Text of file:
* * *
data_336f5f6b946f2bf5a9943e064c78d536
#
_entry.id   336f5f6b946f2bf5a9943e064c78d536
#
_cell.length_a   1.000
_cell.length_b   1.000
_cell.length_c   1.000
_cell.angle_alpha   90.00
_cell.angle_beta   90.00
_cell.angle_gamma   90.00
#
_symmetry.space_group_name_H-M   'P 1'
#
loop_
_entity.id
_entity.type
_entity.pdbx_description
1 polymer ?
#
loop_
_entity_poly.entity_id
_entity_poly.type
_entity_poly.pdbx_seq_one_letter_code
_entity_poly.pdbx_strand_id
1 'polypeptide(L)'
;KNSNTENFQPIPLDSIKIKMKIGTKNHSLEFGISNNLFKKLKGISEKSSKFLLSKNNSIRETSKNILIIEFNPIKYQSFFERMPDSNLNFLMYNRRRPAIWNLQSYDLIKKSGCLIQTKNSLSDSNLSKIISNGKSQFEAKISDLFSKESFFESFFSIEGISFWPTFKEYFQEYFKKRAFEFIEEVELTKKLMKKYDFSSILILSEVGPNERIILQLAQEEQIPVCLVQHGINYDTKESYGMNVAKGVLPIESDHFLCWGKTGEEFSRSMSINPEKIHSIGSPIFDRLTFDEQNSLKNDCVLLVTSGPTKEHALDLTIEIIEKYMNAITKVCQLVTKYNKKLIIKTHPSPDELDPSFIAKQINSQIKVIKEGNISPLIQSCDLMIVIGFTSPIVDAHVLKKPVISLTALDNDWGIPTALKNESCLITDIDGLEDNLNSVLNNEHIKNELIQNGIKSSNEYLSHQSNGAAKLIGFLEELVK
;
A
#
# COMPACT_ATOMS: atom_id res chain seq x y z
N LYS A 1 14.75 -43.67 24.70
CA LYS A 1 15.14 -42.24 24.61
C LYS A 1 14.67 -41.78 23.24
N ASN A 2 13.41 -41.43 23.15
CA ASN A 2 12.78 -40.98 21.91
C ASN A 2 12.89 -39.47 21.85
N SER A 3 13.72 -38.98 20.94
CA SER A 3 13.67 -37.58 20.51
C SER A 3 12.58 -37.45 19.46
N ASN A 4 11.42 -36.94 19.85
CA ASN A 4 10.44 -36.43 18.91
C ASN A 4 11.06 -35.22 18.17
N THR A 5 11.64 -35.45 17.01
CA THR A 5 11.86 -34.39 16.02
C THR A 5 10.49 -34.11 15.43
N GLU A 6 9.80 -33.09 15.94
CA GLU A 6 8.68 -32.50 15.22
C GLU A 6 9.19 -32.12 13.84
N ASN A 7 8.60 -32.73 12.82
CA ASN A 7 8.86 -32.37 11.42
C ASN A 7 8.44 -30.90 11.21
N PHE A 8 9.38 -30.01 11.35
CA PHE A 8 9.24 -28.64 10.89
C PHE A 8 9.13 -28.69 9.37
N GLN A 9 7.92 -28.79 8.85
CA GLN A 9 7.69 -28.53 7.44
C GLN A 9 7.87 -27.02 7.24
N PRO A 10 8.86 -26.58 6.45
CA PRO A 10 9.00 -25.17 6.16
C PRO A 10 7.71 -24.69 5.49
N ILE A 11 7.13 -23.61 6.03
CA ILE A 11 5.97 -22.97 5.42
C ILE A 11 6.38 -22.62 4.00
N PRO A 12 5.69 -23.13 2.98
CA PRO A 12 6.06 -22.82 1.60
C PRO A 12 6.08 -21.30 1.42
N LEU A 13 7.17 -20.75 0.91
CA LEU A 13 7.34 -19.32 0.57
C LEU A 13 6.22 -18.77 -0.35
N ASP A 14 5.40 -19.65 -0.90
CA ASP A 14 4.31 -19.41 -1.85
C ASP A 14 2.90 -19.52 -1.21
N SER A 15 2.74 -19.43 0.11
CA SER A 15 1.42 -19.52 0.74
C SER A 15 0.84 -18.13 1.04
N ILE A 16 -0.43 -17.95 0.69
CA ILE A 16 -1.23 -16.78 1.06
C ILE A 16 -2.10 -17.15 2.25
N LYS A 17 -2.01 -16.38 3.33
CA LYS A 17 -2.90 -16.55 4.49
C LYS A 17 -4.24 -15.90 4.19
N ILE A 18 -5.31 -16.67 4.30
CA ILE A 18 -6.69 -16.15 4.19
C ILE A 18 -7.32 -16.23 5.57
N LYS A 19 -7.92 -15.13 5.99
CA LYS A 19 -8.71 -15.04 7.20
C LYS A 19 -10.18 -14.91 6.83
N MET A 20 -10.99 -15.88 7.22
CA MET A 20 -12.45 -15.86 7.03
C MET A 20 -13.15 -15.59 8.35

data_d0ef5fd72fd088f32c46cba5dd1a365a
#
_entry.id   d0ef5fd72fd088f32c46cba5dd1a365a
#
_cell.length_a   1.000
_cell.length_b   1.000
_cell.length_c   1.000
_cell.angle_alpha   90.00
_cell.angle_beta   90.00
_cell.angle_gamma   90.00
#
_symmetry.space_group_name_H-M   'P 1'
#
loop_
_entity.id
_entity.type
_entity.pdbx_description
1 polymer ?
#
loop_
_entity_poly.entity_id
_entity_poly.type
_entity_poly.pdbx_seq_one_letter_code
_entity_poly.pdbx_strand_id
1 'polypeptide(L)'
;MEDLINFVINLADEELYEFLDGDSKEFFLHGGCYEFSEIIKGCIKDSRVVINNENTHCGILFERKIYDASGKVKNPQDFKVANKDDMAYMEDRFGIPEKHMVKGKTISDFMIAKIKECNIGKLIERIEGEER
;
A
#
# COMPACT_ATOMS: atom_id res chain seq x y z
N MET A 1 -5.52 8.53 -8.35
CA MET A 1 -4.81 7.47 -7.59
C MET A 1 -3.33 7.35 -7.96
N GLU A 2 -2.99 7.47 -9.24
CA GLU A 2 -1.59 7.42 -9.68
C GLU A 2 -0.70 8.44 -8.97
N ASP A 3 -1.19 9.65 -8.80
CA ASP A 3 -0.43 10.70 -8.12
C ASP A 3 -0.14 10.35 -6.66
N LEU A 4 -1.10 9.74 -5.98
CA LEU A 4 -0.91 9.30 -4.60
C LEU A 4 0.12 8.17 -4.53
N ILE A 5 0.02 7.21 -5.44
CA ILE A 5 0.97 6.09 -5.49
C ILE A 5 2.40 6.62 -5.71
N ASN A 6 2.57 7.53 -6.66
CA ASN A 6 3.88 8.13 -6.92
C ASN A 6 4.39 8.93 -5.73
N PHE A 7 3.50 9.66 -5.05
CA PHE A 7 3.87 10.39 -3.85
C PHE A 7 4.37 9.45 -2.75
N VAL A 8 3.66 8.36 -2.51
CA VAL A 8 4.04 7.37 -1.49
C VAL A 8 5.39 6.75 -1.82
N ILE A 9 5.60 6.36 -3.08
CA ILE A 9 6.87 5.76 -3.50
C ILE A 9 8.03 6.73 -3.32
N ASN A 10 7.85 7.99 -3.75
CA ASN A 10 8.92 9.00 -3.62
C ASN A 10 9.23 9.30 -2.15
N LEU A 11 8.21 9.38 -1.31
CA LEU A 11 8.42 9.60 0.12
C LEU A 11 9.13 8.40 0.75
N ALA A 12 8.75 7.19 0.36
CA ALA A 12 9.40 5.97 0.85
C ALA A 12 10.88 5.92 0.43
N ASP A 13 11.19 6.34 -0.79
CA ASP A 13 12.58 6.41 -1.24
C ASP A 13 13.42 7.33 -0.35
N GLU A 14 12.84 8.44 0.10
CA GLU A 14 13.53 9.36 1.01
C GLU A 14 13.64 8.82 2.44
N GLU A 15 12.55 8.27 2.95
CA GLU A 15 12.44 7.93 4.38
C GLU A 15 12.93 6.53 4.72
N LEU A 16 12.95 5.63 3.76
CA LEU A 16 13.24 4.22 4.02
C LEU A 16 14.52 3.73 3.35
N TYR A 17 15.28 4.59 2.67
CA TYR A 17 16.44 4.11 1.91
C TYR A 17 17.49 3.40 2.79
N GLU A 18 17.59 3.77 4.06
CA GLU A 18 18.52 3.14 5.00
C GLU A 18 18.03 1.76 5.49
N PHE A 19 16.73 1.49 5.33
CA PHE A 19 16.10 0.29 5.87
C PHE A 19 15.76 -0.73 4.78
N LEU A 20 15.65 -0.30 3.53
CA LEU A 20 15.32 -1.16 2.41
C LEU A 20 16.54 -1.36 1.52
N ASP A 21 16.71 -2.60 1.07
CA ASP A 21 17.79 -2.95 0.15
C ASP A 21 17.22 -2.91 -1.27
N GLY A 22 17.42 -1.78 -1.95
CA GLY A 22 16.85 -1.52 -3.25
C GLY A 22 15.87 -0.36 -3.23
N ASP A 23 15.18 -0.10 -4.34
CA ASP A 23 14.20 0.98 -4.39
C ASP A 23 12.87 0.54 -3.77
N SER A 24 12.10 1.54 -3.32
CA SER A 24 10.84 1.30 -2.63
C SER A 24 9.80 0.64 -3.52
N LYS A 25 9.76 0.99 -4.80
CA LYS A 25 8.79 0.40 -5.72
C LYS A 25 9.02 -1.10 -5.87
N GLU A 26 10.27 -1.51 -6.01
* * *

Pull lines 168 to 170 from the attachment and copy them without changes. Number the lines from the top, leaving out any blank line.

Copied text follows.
C LEU A 16 14.52 3.73 3.35
N TYR A 17 15.28 4.59 2.67
CA TYR A 17 16.44 4.11 1.91